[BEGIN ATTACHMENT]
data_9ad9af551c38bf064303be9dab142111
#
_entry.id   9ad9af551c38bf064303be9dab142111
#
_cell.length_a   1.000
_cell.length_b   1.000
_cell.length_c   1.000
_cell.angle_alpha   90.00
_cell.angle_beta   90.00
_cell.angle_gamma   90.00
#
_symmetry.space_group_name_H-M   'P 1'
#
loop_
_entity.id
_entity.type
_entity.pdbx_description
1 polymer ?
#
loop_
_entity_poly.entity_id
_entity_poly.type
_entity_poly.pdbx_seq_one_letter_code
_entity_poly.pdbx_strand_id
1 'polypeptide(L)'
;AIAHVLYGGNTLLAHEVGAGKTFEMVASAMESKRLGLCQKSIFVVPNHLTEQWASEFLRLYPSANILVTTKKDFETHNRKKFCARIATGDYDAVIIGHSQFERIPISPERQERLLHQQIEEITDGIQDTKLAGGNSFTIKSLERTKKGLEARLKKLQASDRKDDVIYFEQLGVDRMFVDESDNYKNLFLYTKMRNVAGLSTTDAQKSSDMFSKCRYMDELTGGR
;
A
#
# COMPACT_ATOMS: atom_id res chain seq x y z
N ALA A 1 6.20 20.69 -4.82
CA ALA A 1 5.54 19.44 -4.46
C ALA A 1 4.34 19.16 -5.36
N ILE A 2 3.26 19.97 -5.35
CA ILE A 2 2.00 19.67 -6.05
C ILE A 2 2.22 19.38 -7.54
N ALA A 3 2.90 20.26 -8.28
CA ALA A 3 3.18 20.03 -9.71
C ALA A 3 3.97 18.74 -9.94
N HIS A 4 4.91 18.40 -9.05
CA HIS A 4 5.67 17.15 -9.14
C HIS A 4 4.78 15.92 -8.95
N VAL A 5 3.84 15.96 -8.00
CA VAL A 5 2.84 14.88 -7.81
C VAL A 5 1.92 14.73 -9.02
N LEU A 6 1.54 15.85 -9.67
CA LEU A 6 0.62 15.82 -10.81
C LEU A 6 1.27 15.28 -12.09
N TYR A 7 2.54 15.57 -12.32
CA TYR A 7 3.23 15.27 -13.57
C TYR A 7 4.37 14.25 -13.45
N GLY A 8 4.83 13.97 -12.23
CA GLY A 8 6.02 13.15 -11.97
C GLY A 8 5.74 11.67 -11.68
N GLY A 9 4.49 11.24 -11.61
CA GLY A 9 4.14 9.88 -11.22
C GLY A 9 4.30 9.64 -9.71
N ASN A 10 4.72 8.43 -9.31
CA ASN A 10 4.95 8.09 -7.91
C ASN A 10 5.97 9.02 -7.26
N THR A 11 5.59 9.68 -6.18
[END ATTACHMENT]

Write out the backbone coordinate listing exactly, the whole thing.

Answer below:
data_9ad9af551c38bf064303be9dab142111
#
_entry.id   9ad9af551c38bf064303be9dab142111
#
_cell.length_a   1.000
_cell.length_b   1.000
_cell.length_c   1.000
_cell.angle_alpha   90.00
_cell.angle_beta   90.00
_cell.angle_gamma   90.00
#
_symmetry.space_group_name_H-M   'P 1'
#
loop_
_entity.id
_entity.type
_entity.pdbx_description
1 polymer ?
#
loop_
_entity_poly.entity_id
_entity_poly.type
_entity_poly.pdbx_seq_one_letter_code
_entity_poly.pdbx_strand_id
1 'polypeptide(L)'
;AIAHVLYGGNTLLAHEVGAGKTFEMVASAMESKRLGLCQKSIFVVPNHLTEQWASEFLRLYPSANILVTTKKDFETHNRKKFCARIATGDYDAVIIGHSQFERIPISPERQERLLHQQIEEITDGIQDTKLAGGNSFTIKSLERTKKGLEARLKKLQASDRKDDVIYFEQLGVDRMFVDESDNYKNLFLYTKMRNVAGLSTTDAQKSSDMFSKCRYMDELTGGR
;
A
#
# COMPACT_ATOMS: atom_id res chain seq x y z
N ALA A 1 6.20 20.69 -4.82
CA ALA A 1 5.54 19.44 -4.46
C ALA A 1 4.34 19.16 -5.36
N ILE A 2 3.26 19.97 -5.35
CA ILE A 2 2.00 19.67 -6.05
C ILE A 2 2.22 19.38 -7.54
N ALA A 3 2.90 20.26 -8.28
CA ALA A 3 3.18 20.03 -9.71
C ALA A 3 3.97 18.74 -9.94
N HIS A 4 4.91 18.40 -9.05
CA HIS A 4 5.67 17.15 -9.14
C HIS A 4 4.78 15.92 -8.95
N VAL A 5 3.84 15.96 -8.00
CA VAL A 5 2.84 14.88 -7.81
C VAL A 5 1.92 14.73 -9.02
N LEU A 6 1.54 15.85 -9.67
CA LEU A 6 0.62 15.82 -10.81
C LEU A 6 1.27 15.28 -12.09
N TYR A 7 2.54 15.57 -12.32
CA TYR A 7 3.23 15.27 -13.57
C TYR A 7 4.37 14.25 -13.45
N GLY A 8 4.83 13.97 -12.23
CA GLY A 8 6.02 13.15 -11.97
C GLY A 8 5.74 11.67 -11.68
N GLY A 9 4.49 11.24 -11.61
CA GLY A 9 4.14 9.88 -11.22
C GLY A 9 4.30 9.64 -9.71
N ASN A 10 4.72 8.43 -9.31
CA ASN A 10 4.95 8.09 -7.91
C ASN A 10 5.97 9.02 -7.26
N THR A 11 5.59 9.68 -6.18